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7 September 2018 Versatile simplified physical model for parallel aligned liquid crystal devices
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Liquid crystal on silicon (LCoS) displays have become the most attractive microdisplays for all sort of spatial light modulation applications. Among the different LCoS technologies, parallel aligned LCoS (PA-LCoS) are especially interesting. They offer unique capabilities as spatial light modulators (SLM), since they enable phase-only modulation without coupled amplitude modulation, and with millions of addressable pixels. In this work we evaluate and demonstrate the various capabilities offered by a novel and simplified physical model for parallel aligned liquid crystal devices (PA-LC), thus also applicable to PA-LCoS microdisplays. The model provides the voltage dependent retardance values, necessary for spatial light modulation applications, for a very wide range of incidence angles and any wavelength in the visible. First, it needs to be calibrated through a reverse-engineering approach. In this calibration, the values obtained for two of the three parameters provide the correct values for important internal properties of these devices related with the birefringence, cell gap and director profile. Therefore, the proposed model can be used as a means to inspect internal physical properties of the cell. Last but not least the model is useful to simulate the retardance for novel PA-LC devices as a function of the LC compound and cell gap. Therefore, it is not only a reverse-engineering model but it also constitutes an analytical alternative to the usual numerical approaches for PA-LC devices design and construction.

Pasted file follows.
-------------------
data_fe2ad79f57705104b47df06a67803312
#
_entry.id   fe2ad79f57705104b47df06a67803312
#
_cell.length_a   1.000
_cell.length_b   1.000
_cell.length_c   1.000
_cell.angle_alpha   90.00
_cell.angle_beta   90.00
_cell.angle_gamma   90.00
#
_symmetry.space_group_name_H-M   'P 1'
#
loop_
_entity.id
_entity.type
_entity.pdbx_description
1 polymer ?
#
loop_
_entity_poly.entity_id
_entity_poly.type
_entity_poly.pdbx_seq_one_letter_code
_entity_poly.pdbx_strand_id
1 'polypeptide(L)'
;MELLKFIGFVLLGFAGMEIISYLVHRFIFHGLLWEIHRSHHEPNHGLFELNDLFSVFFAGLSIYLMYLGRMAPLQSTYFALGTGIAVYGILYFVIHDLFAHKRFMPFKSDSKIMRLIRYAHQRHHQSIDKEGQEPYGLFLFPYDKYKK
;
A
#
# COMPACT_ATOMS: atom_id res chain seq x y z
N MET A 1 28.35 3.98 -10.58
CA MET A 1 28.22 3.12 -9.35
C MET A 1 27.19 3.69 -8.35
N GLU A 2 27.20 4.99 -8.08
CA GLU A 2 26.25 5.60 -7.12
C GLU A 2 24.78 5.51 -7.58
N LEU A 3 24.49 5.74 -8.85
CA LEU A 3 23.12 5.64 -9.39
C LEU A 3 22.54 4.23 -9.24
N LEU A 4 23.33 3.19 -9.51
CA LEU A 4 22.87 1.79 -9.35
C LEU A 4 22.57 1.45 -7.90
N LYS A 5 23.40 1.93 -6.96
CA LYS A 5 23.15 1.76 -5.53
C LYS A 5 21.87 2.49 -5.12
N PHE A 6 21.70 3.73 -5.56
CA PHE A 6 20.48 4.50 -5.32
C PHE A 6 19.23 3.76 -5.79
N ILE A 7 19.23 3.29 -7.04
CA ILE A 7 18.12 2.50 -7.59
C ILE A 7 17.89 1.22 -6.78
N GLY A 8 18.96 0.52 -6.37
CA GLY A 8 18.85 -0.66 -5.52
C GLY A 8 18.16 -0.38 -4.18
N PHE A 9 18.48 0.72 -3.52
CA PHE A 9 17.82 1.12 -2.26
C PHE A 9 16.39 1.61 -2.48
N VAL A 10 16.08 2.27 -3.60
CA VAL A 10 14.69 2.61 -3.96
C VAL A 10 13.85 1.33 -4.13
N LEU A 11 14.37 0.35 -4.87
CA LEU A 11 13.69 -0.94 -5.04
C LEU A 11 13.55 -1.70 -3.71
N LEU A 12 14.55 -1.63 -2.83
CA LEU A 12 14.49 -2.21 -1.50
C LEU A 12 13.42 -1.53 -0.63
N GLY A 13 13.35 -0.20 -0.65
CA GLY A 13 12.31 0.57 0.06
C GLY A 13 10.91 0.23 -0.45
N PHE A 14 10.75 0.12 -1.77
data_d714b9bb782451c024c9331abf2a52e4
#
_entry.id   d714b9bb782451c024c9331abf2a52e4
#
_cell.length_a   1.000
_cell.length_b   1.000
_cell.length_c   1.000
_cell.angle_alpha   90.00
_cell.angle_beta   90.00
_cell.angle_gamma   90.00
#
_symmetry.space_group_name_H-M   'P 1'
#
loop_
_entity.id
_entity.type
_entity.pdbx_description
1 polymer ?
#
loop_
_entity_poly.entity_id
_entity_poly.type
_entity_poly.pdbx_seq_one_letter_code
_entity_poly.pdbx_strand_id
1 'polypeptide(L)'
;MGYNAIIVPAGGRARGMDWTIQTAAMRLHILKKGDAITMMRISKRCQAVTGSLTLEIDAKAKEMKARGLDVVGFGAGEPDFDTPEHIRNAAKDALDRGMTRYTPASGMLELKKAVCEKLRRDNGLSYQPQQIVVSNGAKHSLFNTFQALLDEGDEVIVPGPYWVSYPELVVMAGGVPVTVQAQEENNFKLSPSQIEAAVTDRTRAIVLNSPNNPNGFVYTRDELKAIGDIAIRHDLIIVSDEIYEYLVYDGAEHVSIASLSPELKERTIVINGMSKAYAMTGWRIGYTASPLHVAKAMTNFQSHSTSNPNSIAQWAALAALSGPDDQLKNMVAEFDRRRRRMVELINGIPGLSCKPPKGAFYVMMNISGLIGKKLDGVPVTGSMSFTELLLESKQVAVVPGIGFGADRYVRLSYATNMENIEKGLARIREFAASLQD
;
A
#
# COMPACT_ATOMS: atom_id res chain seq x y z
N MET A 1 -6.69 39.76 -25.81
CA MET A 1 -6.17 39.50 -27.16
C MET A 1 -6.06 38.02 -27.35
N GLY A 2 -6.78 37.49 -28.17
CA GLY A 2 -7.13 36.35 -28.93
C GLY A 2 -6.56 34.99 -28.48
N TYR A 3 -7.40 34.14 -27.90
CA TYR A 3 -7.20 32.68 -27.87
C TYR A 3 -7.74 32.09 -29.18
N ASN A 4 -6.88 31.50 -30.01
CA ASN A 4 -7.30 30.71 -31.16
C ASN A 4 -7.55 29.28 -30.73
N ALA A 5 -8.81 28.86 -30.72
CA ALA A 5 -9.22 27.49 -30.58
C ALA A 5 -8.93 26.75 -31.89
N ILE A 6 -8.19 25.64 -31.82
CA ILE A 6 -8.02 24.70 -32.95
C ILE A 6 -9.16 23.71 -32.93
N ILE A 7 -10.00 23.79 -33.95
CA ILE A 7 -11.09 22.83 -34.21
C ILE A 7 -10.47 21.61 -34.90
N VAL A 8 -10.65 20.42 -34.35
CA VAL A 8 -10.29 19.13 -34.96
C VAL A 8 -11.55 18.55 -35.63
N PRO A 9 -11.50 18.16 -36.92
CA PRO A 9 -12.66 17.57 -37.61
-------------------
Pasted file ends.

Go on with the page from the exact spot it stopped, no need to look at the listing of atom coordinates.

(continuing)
Conference Presentation
© (2018) COPYRIGHT Society of Photo-Optical Instrumentation Engineers (SPIE). Downloading of the abstract is permitted for personal use only.
Andrés Márquez, Francisco J. Martínez-Guardiola, Jorge Francés, Sergio Bleda, Mariela L. Alvarez, Inmaculada Pascual, Sergi Gallego, and Augusto Beléndez "Versatile simplified physical model for parallel aligned liquid crystal devices", Proc. SPIE 10751, Optics and Photonics for Information Processing XII, 1075106 (7 September 2018);

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